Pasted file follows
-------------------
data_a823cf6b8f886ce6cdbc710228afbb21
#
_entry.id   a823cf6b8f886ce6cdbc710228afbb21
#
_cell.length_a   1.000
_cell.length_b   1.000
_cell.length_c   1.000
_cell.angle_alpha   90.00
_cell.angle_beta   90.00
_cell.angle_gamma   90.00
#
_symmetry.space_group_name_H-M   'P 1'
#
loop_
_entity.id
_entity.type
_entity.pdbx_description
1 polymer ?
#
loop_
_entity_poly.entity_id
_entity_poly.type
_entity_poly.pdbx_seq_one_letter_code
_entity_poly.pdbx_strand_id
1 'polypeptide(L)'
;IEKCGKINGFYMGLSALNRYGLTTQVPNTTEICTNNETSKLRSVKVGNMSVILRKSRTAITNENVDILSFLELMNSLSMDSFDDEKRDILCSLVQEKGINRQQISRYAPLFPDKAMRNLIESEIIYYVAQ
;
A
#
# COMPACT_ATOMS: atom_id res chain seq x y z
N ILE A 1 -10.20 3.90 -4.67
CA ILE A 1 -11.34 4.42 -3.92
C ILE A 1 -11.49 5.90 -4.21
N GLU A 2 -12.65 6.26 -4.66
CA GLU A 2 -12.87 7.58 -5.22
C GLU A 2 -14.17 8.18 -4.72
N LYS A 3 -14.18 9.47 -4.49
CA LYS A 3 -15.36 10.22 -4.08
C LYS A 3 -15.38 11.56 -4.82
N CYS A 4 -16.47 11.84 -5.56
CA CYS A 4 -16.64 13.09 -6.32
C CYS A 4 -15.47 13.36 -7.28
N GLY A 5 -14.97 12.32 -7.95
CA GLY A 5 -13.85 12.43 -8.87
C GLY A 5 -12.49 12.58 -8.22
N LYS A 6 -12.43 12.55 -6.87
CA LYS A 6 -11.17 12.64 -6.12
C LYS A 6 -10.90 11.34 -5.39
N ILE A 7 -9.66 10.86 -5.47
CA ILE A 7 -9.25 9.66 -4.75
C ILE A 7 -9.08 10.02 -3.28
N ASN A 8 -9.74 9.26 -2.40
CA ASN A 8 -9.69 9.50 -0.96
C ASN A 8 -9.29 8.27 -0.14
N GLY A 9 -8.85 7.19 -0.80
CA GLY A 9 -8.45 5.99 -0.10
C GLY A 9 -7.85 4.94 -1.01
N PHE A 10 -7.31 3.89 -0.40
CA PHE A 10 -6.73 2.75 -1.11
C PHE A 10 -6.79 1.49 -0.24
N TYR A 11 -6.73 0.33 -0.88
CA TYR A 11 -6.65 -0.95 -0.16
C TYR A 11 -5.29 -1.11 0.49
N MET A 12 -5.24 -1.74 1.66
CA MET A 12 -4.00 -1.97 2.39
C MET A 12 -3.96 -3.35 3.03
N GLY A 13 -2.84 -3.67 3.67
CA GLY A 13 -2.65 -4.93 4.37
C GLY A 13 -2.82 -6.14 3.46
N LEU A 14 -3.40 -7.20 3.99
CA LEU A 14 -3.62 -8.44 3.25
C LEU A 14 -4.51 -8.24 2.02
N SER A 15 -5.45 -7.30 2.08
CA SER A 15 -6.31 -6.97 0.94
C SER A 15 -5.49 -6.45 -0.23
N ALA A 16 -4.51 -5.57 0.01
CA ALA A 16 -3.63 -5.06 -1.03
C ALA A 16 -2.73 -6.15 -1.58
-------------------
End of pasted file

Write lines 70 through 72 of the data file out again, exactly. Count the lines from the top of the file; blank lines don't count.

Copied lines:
N LEU A 14 -3.40 -7.20 3.99
CA LEU A 14 -3.62 -8.44 3.25
C LEU A 14 -4.51 -8.24 2.02